The London Borough of Hounslow has published its budget proposals for 2021 – 2022. If signed off by the full Council, this will mean an increase of 4.99% in the council’s element of the tax, equivalent to £63.62 per year for a Band D property.
‘Hounslow council has has worked hard over the past year to protect residents and services, focusing on keeping front line services running despite pressures from COVID-19’ they say, but the increase is necessary: “In order to continue to protect services and our most vulnerable residents while also achieving our wider ambitions”.
Cllr Shantanu Rajawat said the council was proud of the way it had continued to provide basis services such as such as bin collections and coped with the massive increase in need for children’s and adult services created by the pandemic, but the challenges the council faces are enormous.
The biggest difficulty, said Council Leader, Cllr Steve Curran, was the uncertainty they face, from the continuation of the pandemic, its impact on the airline industry, which is Hounslow’s major employer, and the impact of Brexit, coming as it has on the heels of a decade of austerity.
“I like to know what money we have coming in and what we have going out and at the moment we can predict neither”.
Crunch will come when Government aid runs out
Already they have seen increased pressure on provision for people who are homeless or on the brink of becoming homeless through a reduction in their income during the pandemic. The crunch will come when the Government’s support in terms of furlough payments, a freeze on evictions and the provision of business grants, runs out.
“Those are providing a sticking plaster but we are expecting there will be a surge in people being evicted once the freeze on evictions stops, a surge of unemployment when furlough ends and a surge in businesses going bust once the grants come to an end”.
In October 2020 the council reported that 40% of the borough’s workforce was either unemployed or on furlough. Hounslow is projected to be one of the hardest hit London boroughs economically over the next few years, due to the impact of COVID-19 and lockdown, and because of its previous reliance on Heathrow as a major provider of jobs.
LB Hounslow set up a fund to support people who are struggling by offering discounts on Council Tax, in some cases of up to 100%. They regard that as money well spent, Cllr Rajawat said. “I am incredibly proud we set that up” he said. So far 8,893 people have benefited from it.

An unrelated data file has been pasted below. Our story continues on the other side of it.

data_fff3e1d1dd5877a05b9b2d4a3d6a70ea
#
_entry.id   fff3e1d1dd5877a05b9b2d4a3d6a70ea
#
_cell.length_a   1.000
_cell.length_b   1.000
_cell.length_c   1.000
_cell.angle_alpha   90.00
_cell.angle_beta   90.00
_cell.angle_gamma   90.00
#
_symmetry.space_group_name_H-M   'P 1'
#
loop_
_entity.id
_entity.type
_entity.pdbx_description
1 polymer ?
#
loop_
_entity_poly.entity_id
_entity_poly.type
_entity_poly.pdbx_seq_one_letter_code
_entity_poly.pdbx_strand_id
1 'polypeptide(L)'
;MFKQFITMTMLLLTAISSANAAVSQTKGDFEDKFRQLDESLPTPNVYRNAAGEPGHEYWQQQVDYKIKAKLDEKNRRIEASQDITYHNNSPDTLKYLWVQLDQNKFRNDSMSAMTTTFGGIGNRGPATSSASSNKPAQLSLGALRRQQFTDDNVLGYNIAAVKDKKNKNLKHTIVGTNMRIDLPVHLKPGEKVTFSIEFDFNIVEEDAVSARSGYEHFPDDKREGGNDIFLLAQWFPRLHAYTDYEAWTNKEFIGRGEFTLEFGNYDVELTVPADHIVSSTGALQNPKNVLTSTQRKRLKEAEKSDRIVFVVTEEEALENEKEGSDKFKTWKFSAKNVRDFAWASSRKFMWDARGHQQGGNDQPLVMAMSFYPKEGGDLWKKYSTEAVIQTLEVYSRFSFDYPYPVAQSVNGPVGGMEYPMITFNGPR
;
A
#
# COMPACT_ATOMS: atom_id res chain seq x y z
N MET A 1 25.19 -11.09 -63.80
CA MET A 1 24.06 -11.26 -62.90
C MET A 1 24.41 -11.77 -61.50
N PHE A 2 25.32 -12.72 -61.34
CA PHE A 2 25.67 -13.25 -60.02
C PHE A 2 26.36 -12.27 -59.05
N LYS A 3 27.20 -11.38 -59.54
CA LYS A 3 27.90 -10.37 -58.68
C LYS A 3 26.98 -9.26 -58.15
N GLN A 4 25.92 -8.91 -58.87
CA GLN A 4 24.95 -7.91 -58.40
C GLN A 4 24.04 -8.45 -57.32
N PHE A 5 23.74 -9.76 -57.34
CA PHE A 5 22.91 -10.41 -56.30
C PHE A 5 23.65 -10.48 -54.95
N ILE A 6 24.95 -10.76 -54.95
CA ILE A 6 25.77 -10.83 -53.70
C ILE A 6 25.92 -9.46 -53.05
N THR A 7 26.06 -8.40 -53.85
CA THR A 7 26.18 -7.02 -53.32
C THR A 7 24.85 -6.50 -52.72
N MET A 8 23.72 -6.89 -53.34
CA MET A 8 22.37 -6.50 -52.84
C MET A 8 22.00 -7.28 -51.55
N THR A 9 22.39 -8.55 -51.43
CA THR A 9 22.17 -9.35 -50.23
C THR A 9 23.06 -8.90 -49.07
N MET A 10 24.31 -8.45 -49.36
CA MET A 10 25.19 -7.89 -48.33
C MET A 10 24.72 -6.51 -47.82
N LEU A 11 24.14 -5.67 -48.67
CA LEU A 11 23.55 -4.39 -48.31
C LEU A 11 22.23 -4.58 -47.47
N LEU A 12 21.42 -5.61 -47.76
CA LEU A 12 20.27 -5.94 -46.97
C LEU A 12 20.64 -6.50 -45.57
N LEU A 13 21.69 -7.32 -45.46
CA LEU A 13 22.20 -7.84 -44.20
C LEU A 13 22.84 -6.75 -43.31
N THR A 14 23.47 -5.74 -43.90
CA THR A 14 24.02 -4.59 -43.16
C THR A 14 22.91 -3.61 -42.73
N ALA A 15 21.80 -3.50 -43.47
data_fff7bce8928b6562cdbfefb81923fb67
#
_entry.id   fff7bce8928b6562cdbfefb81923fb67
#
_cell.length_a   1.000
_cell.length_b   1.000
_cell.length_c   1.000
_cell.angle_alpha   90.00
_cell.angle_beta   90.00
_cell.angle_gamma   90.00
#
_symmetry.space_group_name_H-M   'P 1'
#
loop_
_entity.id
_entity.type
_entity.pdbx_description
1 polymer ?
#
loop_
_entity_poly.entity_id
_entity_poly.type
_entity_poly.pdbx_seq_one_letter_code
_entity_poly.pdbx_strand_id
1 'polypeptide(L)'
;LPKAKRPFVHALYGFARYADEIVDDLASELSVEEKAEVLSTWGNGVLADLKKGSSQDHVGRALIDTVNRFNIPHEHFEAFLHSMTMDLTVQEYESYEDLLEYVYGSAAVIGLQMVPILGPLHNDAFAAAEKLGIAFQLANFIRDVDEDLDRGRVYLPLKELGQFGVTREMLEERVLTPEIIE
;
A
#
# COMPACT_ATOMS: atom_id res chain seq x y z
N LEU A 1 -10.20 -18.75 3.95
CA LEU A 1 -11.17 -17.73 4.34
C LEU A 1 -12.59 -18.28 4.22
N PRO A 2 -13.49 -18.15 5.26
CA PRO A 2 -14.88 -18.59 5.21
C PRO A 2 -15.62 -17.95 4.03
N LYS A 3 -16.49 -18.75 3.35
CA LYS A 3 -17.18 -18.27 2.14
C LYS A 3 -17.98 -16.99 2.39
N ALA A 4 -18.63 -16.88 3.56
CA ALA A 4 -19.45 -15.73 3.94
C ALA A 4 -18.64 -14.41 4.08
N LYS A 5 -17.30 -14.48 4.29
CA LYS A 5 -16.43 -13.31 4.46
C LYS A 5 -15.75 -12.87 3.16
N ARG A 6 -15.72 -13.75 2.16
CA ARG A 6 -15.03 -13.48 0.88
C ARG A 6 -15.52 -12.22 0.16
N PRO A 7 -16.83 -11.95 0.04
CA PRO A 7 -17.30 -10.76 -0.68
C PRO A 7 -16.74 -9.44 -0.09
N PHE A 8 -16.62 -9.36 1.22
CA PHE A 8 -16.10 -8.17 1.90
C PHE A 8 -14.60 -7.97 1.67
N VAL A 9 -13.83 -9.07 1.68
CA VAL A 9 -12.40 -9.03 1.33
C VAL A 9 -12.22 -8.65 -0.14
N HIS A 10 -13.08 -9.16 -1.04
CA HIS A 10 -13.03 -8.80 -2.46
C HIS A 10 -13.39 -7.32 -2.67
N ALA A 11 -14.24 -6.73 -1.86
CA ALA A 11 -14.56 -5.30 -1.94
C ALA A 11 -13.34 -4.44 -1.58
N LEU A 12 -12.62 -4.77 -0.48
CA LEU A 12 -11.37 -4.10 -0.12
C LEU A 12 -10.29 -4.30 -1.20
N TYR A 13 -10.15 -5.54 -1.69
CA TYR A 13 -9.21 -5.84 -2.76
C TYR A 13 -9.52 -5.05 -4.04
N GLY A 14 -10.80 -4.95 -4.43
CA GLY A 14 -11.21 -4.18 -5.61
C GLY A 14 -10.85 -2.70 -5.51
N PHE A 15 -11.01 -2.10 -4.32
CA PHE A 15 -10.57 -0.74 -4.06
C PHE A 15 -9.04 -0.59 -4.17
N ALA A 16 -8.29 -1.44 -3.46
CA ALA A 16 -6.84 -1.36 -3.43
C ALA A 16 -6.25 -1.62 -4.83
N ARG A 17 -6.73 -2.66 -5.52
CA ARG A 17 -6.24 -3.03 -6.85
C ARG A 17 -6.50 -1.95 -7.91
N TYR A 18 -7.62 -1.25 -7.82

The council has lost a huge amount of revenue from the closure of its leisure services and the dramatic fall in parking revenue during the pandemic. It has also received Government money to support Covid spending, but there is still a gap between Government grants and the money they’ve had to spend on the Covid crisis, said Cllr Curran.
Mayor of London also proposing to increase Council Tax
The Mayor of London, Sadiq Khan, said in January that he proposed to increase his share of Council Tax bills also. He said he may increase the Mayoral part of the tax by more than 5% to help cover the £125 million annual cost of maintaining free travel for under-18s and Londoners aged 60-65. The average London Band D household pays £332.07 a year to City Hall, but this could be set to rise above £350 from April.
His draft budget is still under discussion. The Greater London Authority has a two stage process for passing the budget. The proposed budget was approved at the first stage on 27 January, despite opposition, but it is due to be discussed again on 25 February. City Hall pays for Transport for London and the Metropolitan Police. It is also responsible for Fire and Emergency planning.
If it is passed, the combined increases in the Hounslow part and the Mayor’s part of the tax will mean an effective increase of upwards of £80.
Ealing yet to publish its budget proposals
LB Ealing has yet to publish its budget proposals for 2021-22, though it is due to do so soon. Hammersmith and Fulham have already said their intention is to increase Council Tax by 5%. Other London councils, including the Conservative councils of Wandsworth and Barnet are also proposing 5% increases.
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